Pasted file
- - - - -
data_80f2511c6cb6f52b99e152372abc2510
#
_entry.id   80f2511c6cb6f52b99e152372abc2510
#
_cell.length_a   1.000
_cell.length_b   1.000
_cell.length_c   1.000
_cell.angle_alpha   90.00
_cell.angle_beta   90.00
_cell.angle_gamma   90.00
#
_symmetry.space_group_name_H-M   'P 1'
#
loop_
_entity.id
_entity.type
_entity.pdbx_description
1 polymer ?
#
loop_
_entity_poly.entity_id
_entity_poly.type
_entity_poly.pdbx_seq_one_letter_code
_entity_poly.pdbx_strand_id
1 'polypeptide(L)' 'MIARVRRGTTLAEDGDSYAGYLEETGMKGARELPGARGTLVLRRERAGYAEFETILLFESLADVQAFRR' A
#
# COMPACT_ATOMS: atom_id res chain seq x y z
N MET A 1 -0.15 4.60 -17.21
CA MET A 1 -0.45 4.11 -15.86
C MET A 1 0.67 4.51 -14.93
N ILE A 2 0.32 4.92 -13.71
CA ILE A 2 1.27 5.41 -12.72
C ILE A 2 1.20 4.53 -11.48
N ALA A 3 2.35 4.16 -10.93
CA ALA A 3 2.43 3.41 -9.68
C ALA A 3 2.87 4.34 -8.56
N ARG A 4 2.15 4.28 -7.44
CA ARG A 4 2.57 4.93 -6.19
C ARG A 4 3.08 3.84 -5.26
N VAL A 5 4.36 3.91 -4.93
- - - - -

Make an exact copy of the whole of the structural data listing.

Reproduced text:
data_80f2511c6cb6f52b99e152372abc2510
#
_entry.id   80f2511c6cb6f52b99e152372abc2510
#
_cell.length_a   1.000
_cell.length_b   1.000
_cell.length_c   1.000
_cell.angle_alpha   90.00
_cell.angle_beta   90.00
_cell.angle_gamma   90.00
#
_symmetry.space_group_name_H-M   'P 1'
#
loop_
_entity.id
_entity.type
_entity.pdbx_description
1 polymer ?
#
loop_
_entity_poly.entity_id
_entity_poly.type
_entity_poly.pdbx_seq_one_letter_code
_entity_poly.pdbx_strand_id
1 'polypeptide(L)' 'MIARVRRGTTLAEDGDSYAGYLEETGMKGARELPGARGTLVLRRERAGYAEFETILLFESLADVQAFRR' A
#
# COMPACT_ATOMS: atom_id res chain seq x y z
N MET A 1 -0.15 4.60 -17.21
CA MET A 1 -0.45 4.11 -15.86
C MET A 1 0.67 4.51 -14.93
N ILE A 2 0.32 4.92 -13.71
CA ILE A 2 1.27 5.41 -12.72
C ILE A 2 1.20 4.53 -11.48
N ALA A 3 2.35 4.16 -10.93
CA ALA A 3 2.43 3.41 -9.68
C ALA A 3 2.87 4.34 -8.56
N ARG A 4 2.15 4.28 -7.44
CA ARG A 4 2.57 4.93 -6.19
C ARG A 4 3.08 3.84 -5.26
N VAL A 5 4.36 3.91 -4.93